Radar 1 Financial

Improving Surveillance Quality and Reducing Costs

Published On January 27, 2019
6 MINUTE READ

Introduction

The Markets in Financial Instruments Directive (MiFID II) dominated compliance activity in 2016-2017, with the result that many institutions employed stop gap, employee-heavy solutions to meet Market Abuse Regulation (MAR) demands. With approaches to MiFID II relatively under control, attention is increasingly shifting towards the improvement of trade, e-communications, voice, and mobile surveillance, most often in that order.

To meet regulatory demands for quality, Opimas expects total market spending on surveillance IT to steadily increase up to US$1.4B in 2021 (Figure 1). If investment across the surveillance channels is made appropriately, the spending to improve the quality of surveillance can also greatly reduce the number of alerts currently requiring manual attention. Likewise, the automation of trade reconstruction and investigations will enable institutions to shrink their dependence on people-intensive approaches – providing the opportunity to more productively refocus these resources.

Carefully addressed, the all-too common approach of simply banning challenging and expensive communication channels, like mobile, and only spot checking a small percentage of other voice interactions will also become a feature of the past.

In this research note we will highlight some of the key areas on which to focus advancement efforts as well as challenges they present: false alert reduction, investigation improvement, and the move towards full communication channel coverage. The crucial shared characteristic across these topics is a move towards cohesive and rationalized surveillance across siloed channels. We will close by introducing the landscape of vendors positioning themselves to address the discussed requirements.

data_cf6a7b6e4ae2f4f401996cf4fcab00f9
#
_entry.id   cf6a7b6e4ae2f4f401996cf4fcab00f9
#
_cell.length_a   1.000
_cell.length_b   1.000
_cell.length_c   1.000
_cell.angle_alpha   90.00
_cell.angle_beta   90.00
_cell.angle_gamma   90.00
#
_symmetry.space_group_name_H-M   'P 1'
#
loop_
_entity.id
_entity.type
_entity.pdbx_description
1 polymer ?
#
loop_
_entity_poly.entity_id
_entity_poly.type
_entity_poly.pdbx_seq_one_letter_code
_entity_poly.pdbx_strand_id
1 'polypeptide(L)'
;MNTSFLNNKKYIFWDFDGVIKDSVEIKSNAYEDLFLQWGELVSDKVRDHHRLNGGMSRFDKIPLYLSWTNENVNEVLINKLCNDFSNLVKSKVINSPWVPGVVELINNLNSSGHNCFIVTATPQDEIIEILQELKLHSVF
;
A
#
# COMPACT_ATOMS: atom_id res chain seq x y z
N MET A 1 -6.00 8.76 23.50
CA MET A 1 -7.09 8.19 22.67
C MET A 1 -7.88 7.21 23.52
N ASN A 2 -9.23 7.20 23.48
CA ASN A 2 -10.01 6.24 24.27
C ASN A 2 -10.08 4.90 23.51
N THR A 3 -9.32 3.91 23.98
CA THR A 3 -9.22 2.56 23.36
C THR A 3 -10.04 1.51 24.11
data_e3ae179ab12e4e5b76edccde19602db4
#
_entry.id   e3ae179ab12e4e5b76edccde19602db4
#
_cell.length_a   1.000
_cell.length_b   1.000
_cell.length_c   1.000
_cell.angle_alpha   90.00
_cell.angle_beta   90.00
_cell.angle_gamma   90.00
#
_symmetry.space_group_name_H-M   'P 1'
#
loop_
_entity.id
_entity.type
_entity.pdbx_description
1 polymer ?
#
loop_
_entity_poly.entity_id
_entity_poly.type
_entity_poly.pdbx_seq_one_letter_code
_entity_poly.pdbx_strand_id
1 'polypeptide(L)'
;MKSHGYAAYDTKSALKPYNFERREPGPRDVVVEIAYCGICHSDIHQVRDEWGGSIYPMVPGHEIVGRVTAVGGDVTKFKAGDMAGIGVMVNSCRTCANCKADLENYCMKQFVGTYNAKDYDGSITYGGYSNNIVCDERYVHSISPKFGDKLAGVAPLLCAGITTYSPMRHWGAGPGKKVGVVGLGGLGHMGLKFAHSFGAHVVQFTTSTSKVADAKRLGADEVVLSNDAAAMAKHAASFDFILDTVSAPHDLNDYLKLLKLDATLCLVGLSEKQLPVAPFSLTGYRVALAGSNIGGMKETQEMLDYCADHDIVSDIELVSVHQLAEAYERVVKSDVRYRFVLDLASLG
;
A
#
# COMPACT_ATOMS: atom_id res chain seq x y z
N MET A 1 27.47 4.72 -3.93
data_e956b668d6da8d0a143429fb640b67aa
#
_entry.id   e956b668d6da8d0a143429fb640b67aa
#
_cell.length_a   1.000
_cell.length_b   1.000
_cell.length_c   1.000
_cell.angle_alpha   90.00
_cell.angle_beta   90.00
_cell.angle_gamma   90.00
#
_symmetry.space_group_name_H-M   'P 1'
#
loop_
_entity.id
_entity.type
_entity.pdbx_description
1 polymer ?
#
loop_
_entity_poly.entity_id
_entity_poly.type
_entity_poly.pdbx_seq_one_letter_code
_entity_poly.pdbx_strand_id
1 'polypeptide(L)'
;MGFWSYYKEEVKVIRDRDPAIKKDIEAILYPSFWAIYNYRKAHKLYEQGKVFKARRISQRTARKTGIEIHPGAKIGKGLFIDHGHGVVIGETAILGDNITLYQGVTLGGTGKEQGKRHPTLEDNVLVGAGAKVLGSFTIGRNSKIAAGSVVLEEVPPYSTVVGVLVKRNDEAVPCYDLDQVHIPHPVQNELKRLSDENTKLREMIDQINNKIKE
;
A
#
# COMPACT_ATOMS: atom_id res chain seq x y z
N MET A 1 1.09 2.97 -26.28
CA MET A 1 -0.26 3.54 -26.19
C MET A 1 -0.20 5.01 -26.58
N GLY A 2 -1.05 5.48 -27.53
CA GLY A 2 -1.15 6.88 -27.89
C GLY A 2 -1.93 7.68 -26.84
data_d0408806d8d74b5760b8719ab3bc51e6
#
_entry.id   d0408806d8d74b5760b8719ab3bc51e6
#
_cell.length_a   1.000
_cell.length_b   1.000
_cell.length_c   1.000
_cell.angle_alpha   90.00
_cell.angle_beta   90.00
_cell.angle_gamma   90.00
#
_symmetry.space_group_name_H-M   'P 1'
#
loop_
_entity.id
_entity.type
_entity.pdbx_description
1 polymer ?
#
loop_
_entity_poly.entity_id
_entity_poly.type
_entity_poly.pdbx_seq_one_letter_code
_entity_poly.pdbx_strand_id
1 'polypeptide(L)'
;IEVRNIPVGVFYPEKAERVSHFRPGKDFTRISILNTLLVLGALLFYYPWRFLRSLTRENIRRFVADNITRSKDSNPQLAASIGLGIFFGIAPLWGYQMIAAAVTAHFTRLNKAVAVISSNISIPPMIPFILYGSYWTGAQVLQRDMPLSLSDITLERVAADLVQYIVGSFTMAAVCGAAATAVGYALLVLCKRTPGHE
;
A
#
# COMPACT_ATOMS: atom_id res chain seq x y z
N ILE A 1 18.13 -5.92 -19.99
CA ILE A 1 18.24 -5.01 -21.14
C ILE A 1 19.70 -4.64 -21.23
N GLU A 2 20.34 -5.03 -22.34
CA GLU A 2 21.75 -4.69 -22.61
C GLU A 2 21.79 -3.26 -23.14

False positive reduction

Today’s top request from surveillance teams, by far, is false alert reduction. This is a cost savings request, both in terms of people required to staff surveillance efforts, and decreasing the likelihood of missing a true positive in the mix of false positives.

Machine Learning / AI

Machine learning holds immense promise for confident closure of alerts that reliably do not require further attention. However, a black-box AI solution that closes alerts without explanation will not hold water at the moment, where clear auditability and justifications of alert management decisions are required by regulators.

Another key challenge in applying AI and machine learning techniques to false alert reduction is that these methods require copious historical data points from which to learn and with which to improve algorithms. While regulators have data for previous market misconduct, including, in many cases, related behaviors and communications, this is often insufficient. Given that bad actors go to creative lengths to avoid detection, the list of market abuses will continue to increase far beyond the spoofing, layering, front-running, etc., that have become part of everyday vocabulary.

Cross-asset trade surveillance

Ensuring alerting methodologies are tailor made for particular asset classes and instrument types, and not relying only on outdated rules based alerts, is essential to reducing time-consuming false positives. Applying the same rules to examine equities and bonds, for instance, produces a deafening number of false positives.

Equally important, alerts should take the entire trading activity into account – several market abuse scenarios are not apparent when monitoring a single asset class individually. This is particularly difficult to achieve at institutions where alerts are managed by entirely separate surveillance platforms.

Automating investigations